It’s not easy to be in the green while being green. That’s one of the lessons emerging from The Journal of Commerce Top 100 Importers and Exporters rankings for 2012.

It’s been seven years since Wal-Mart and Sam’s Club put forth their corporate objective to reduce packaging across supply chains by 5 percent by 2013, and their subsequent metrics for supplier scorecards — the so-called Packing 7 R’s: Remove, Reduce, Reuse, Recycle, Renew, Revenue and Read — have trickled down into best practices and brought significant rewards across the industry for cargo interests.

When goods are densely packaged safely, transportation savings accrue in fewer container counts, lower drayage units, lower per-unit freight costs, and more goods in less space in warehousing and distribution centers and on the store shelves.

For ocean carriers, the downside may be more cargo in fewer containers with lower vessel capacity utilization rates.

So, is it accurate to compare container cargo liftings growth over the last several years without considering such stowage and packaging factors?

On a volume basis, containerized U.S. imports increased 2.6 percent year-over-year and were 2.3 percent ahead of pre-recession 2008. In contrast, U.S. exports in 2012 inched ahead just 0.4 percent year-over-year, but were 5.7 percent above 2008. While the export trade is leading in cargo growth, the liftings lack the velocity to achieve President Obama goals under the National Export Initiative, which aims to double U.S. exports in the five years through 2014.

America Chung Nam, the top-ranked exporter in 2012 with 414,500 TEUs, extends those “Packing 7 R’s” to its inter-company dynamics of supplying recovered paper to its sister company, Nine Dragons Paper Industries, mainland China’s largest containerboard manufacturer, which has annual mill capacity of 14 million tons. America Chung Nam also has expanded into plastic recyclables.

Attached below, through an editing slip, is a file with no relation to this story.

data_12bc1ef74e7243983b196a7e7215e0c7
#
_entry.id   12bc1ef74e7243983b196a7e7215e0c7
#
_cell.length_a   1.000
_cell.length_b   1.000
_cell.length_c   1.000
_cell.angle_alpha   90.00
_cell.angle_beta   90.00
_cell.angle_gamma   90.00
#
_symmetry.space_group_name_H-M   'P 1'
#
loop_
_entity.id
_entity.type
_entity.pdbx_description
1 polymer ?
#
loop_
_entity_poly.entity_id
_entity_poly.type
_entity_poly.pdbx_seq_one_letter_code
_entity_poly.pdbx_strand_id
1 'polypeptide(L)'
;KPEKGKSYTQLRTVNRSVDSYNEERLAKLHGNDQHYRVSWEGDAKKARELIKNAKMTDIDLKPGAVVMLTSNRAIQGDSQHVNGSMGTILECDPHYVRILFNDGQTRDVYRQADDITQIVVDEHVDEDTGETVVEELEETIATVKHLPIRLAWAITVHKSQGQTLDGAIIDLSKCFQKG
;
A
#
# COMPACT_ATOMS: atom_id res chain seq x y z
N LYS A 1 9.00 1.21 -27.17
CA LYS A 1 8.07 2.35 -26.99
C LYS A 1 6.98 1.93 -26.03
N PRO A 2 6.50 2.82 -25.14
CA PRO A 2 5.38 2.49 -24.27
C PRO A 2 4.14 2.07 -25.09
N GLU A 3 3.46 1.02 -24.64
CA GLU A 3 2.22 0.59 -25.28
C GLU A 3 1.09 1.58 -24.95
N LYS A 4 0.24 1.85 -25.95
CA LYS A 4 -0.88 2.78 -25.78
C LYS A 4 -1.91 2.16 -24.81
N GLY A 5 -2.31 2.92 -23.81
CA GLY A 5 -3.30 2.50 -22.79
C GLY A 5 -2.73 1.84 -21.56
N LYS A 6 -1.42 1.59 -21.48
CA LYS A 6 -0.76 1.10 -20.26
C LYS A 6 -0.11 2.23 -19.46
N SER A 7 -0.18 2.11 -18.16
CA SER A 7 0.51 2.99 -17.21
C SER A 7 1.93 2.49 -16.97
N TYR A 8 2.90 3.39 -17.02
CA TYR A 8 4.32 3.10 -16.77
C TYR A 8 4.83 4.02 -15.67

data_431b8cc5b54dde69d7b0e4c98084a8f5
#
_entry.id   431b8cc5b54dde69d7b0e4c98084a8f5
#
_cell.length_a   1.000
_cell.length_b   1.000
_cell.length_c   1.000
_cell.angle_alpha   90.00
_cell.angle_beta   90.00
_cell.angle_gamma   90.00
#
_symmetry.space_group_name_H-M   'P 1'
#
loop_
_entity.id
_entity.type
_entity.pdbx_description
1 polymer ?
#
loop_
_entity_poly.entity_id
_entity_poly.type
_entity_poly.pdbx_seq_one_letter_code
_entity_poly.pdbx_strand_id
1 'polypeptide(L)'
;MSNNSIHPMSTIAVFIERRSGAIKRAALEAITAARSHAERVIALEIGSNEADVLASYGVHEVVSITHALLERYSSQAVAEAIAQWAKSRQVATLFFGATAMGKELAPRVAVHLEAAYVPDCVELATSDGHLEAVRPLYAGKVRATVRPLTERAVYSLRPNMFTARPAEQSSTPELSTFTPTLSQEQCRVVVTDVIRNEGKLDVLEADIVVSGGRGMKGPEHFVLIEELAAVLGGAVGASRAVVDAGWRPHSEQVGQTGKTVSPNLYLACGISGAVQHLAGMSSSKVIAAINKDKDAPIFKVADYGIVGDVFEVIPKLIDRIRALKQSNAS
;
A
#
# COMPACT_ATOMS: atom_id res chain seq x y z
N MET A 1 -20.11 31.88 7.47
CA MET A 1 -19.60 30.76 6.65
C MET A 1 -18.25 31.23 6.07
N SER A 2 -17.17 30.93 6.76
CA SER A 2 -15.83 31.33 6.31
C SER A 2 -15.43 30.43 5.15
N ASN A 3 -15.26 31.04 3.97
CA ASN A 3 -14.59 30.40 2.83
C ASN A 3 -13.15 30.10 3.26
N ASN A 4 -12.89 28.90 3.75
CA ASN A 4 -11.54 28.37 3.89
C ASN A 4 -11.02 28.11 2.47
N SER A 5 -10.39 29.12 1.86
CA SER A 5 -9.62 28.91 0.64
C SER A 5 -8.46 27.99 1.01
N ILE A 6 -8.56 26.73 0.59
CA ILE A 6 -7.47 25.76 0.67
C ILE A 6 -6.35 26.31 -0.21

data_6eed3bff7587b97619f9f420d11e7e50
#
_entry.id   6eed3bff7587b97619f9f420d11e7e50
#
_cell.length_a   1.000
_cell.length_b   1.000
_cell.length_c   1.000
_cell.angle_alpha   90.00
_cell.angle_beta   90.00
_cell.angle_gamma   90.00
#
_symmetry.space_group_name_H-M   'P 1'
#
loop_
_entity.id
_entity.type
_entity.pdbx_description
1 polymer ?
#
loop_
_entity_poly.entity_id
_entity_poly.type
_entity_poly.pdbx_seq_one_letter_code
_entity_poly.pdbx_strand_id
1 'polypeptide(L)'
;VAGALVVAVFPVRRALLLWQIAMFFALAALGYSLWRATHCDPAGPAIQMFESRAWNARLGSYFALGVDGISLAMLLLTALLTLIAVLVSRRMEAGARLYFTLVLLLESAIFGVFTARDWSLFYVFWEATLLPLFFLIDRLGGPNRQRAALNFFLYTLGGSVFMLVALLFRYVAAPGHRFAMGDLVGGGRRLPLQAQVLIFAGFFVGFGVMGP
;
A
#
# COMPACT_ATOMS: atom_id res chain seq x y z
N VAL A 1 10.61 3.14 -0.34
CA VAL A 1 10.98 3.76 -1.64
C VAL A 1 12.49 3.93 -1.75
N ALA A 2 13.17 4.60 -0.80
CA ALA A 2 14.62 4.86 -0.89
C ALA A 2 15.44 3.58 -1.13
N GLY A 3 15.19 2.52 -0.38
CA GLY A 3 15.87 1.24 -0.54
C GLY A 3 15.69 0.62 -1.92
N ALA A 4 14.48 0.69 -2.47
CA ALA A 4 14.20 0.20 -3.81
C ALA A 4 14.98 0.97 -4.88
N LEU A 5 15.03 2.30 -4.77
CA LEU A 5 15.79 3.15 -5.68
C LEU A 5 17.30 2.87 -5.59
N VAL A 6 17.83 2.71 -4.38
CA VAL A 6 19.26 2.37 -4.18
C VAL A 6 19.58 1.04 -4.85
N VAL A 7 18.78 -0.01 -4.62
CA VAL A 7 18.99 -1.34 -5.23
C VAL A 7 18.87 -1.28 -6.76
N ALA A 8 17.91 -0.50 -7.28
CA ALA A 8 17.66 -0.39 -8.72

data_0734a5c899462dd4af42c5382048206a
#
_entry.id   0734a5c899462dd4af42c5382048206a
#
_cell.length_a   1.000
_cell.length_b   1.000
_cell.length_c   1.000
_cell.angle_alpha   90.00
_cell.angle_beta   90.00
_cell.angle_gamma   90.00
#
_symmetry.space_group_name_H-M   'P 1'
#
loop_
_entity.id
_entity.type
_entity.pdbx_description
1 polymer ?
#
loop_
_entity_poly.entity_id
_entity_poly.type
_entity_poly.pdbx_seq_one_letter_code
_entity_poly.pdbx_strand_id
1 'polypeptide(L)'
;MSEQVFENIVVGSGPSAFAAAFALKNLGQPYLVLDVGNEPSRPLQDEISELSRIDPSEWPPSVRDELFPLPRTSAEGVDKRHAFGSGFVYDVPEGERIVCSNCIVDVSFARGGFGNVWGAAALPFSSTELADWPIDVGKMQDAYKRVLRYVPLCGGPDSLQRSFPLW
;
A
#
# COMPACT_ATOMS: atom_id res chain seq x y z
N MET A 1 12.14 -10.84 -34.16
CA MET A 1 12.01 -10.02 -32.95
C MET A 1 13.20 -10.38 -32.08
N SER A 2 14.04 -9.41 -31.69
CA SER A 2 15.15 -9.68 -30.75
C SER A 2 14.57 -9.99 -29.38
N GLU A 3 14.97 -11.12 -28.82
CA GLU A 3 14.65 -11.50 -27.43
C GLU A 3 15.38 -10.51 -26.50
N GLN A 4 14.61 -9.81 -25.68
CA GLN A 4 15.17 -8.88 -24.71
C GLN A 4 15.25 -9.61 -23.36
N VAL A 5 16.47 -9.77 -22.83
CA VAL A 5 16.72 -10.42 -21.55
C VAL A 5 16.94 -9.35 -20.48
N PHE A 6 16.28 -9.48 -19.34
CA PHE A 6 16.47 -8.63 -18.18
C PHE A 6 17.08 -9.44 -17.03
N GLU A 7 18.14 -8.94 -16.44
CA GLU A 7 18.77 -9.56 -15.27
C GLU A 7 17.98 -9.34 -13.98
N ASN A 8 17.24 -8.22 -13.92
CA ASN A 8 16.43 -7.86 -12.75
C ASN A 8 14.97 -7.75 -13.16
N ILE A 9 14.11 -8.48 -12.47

Special Coverage

Portion of the JOC's Top 100 Exporters rankings
Top 100 exporters in 2012: U.S. foreign trade via ocean container transport.

News & Analysis

Maersk and Yang Ming at Port of Tacoma
15 Jul 2013
After a strong start in the first part of this decade, the slowdown in export growth means the U.S. will not meet President Obama's goal of doubling exports by 2015 from 2009 levels.
05 Jul 2013
When the Obama administration in February 2010 announced its National Export Initiative, the U.S. was coming out of one of the worst recessions since the Great Depression. Trade was surging and global container carriers suddenly were flush with billions of dollars in combined profits after losing billions the previous two years. Exports, it seemed, were well on their way to driving the U.S. economy forward.
17 Jun 2013
U.S. containerized exports could exceed imports during certain months as soon as 2016 and on an annual basis by 2020, Walter Kemmsies, chief economist at Moffatt & Nichol, told the annual meeting of the Agriculture Transportation Coalition.
04 Jun 2013
For the third straight year, ACX Pacific Northwest has been listed as the No. 1 exporter of alfalfa and grass hay in The Journal of Commerce’s Top 100 U.S. Exporters list.
U.S. scrap exports market shares - China vs. rest of the world. Source: PIERS
03 Jun 2013
U.S. containerized exports of scrap metals, plastics and paper to China have increased at a remarkable pace over the last 20 years.
wood chips
29 May 2013
Rayonier, the $1.6 billion exporter of performance fibers, faces constraints from factors beyond its control, including limited truck productivity, shallow ports and improved but spotty liner scheduling reliability, adding costs to the roughly 40,000 TEUs the company exports annually.

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Commentary

Exporting goods and services provides tremendous opportunities for small businesses, yet 99 percent of them don’t export because of bureaucracy and uncertainty. Help is available, if you know where to look.